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Photograph actor Nawazuddin Siddiqui opens up on his struggles: I worked as a watchman, sold coriander

Nawazuddin Siddiqui talks about his struggles in Mumbai before he got his first break in Bollywood. 

Written by: India TV Entertainment Desk, New Delhi [ Published on: March 15, 2019 13:29 IST ]
Image Source : INSTAGRAM/HUMANS OF BOMBA

Photograph actor Nawazuddin Siddiqui opens up on his struggles: I worked as a watchman, sold coriander  

Nawazuddin Siddiqui may have become one of the most sought-after actors in Bollywood, but his journey has not been as easy as it seems. The versatile actor has carved a niche for himself with so many critically hit TV series and movies next to his name. There hasn’t been a character, which Nawazuddin Siddiqui couldn’t play on screen. However, his journey was full of rejections, failures and roadblocks. Ahead of the release of his film Photograph, Nawazuddin opened up about his struggle in Mumbai with Humans of Bombay.

“Financially, I wasn’t well off. I would borrow money from my friends, saying I’d return them in 2 days. Two days later I would borrow money from someone else and pay the first person back. I lived in a flat with four other people – it was about survival. I worked odd jobs – sometimes as a watchman, sometimes selling coriander. I even held acting workshops! I must have gone for a 100 auditions and took up every single role that came my way, no matter how small it was. It took 12 years before I got a ‘breakthrough’. It wasn’t easy – the struggle was not beautiful, it was just that; a struggle,” he told Humans of Bombay.

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“I grew up in a small town in UP. I come from a family of farm workers; we were 11 people–my parents & my 9 siblings. I was the oldest, so it fell upon me to take care of them. I made them follow a time table & do their homework. If they were mischievous I’d shout at them–of course, I was the naughtiest! In fact during Diwali, my friends & I would steal diyas! Our family would watch Ram Leela together–my first encounter with acting. My friend played Ram & seeing him left me starstruck! I imagined playing the role myself! After college, I worked in Baroda. There, I watched a play for the first time & the thought of being an actor became a dream. So I went where everybody with a dream of acting goes–Bombay. My parents, who were uneducated, supported me. They said I could do anything as long as I worked hard. My first impression of Bombay was how fast it was. It took me a month to get used to the pace of life–I thought I’d never be able to match up! But slowly I joined the rat race. I wasn’t well off. I’d borrow money from friends, saying I’d return it in 2 days. Two days later, I’d borrow money from someone else and pay the first person back. I lived in a flat with 4 people–it was about survival. But my family had my back. They told me to not give up! My mom didn’t have a mobile, so she’d send me letters & they got me through some really tough times. She’d tell me not to worry & remind me that I was only human & doing my best. So that’s what I did. I did odd jobs–as a watchman, or a coriander seller. I went for a 100 auditions & took every role I got, no matter how small. It took 12 years to get a ‘breakthrough’. It wasn’t easy–the struggle wasn’t beautiful, it was just a struggle. But I did it. I went from a tiny role in Munnabhai to winning a Filmfare for Lunchbox. I went from being unrecognised in Sarfarosh to being known as Ganesh Gaitonde across the nation. I went from being a watchman to becoming the ‘watch me’ man & I’m nowhere near being done, so keep watching–I’m here to stay!” ---- HoB with the makers of #PhotographMovie bring to you the story of Nawazuddin Siddiqui; an ordinary man with an extraordinary journey.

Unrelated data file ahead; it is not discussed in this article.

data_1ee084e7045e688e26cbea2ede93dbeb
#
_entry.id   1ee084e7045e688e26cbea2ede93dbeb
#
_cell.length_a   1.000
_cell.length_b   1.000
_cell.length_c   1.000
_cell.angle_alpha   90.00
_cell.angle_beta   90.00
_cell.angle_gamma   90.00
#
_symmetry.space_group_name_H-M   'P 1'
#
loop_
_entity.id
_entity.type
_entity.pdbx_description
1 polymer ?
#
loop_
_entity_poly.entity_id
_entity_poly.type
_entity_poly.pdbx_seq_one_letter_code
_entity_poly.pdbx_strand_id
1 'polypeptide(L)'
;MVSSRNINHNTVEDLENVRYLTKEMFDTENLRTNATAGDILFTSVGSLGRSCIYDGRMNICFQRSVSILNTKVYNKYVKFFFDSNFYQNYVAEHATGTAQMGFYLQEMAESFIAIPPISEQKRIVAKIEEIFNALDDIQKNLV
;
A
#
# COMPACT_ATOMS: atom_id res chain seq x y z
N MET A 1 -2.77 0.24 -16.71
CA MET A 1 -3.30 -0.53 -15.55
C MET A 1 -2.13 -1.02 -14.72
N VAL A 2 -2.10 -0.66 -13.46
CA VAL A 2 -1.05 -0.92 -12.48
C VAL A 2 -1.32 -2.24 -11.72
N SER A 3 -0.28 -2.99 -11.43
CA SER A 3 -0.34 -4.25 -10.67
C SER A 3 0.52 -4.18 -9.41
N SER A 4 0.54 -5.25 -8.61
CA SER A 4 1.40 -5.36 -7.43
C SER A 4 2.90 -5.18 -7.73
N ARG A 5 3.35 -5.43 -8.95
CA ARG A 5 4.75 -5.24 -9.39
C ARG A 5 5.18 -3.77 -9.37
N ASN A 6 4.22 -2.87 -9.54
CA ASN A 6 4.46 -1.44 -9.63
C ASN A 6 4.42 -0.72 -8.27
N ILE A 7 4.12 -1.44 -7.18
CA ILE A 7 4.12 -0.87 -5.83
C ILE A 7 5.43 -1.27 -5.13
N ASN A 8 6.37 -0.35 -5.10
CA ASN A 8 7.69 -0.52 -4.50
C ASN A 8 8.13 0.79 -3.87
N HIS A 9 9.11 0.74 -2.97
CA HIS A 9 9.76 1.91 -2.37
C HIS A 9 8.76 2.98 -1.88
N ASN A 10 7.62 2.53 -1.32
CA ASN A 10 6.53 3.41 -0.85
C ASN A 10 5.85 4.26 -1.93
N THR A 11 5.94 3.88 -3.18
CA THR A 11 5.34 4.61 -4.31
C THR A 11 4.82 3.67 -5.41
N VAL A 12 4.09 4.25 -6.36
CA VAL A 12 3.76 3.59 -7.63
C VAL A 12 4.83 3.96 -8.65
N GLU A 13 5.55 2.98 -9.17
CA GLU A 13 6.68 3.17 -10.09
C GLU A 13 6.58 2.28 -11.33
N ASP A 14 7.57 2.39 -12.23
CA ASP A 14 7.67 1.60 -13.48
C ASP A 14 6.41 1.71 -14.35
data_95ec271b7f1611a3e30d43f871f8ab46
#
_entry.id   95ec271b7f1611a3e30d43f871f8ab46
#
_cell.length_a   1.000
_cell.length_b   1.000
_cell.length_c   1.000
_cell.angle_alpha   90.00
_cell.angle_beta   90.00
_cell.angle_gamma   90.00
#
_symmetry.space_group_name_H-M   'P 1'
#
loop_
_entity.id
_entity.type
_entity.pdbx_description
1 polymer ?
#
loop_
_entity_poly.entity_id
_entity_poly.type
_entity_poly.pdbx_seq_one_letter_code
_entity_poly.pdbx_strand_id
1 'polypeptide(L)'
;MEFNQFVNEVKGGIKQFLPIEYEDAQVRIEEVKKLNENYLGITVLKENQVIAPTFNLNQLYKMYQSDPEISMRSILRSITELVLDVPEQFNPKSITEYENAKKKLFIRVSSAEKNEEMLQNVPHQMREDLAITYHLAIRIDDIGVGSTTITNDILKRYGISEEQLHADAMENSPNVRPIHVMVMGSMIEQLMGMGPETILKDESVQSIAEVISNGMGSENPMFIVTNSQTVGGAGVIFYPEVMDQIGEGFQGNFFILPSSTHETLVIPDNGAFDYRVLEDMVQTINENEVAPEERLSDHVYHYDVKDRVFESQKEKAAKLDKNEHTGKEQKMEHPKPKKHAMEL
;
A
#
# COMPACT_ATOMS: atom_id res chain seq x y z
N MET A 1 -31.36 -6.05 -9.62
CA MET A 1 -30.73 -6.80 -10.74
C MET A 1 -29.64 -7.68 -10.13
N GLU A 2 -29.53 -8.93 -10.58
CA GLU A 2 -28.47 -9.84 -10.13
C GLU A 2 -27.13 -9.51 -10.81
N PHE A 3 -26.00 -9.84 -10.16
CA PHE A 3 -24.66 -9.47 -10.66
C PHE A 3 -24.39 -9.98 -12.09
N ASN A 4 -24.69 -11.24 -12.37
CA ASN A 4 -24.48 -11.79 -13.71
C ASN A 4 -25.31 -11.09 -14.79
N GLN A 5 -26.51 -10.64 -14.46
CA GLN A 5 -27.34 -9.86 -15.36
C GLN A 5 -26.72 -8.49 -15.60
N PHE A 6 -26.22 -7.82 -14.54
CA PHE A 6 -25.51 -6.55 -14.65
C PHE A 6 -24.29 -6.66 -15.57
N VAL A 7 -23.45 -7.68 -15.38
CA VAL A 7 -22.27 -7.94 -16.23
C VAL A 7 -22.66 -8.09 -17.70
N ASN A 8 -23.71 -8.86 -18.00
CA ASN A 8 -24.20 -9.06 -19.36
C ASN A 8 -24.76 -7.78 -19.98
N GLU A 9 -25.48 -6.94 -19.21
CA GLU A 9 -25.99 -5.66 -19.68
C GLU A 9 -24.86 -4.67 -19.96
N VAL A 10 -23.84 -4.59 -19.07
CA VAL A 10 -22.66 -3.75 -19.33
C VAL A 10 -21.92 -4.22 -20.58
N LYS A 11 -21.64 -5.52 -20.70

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He continued, “I grew up in a small town in UP. I come from a family of farm workers; all in all we were 11 – my parents and my 9 brothers and sisters. I was the oldest, so naturally it fell upon me to take care of the rest. I was strict – I made sure all of them followed a time table and did their homework. If they were involved in any mischief I would shout at them–of course, in reality, I was the naughtiest! In fact during Diwali, my friends and I would steal diyas!”

Just like any other migrant in ‘Mayanagri’ Mumbai, Nawazuddin Siddiqui wasn’t able to match up to speed life of the city.

“My first impression of Bombay was how fast everything was. It took me a month to get used to the pace of life – I thought I would never be able to match up to its speed. But slowly I joined the rat race.”

“Our family would watch Ram Leela plays together. That was my first encounter with acting. One of my friends played Ram and seeing him on stage left me starstruck! I’d imagine playing the role of Ram myself! After college, I worked as a chemist in Vadodara. There, I watched a play for the first time. That night, the thought of being an actor became a dream. So I studied at the National School of Drama and then went where everybody with a dream of acting goes – Bombay. My parents, who weren’t educated themselves, supported me. They said I could do anything as long as I was honest and worked hard.”

“But I did it. I went from playing an insignificant role in Munnabhai MBBS to winning a Filmfare award for my role in Lunchbox. I went from being unrecognised in Sarfarosh to being known as Ganesh Gaitonde across the nation. I went from being a watchman to becoming the ‘watch me’ man – and I’m nowhere near being done, so keep watching – I’m here to stay!”

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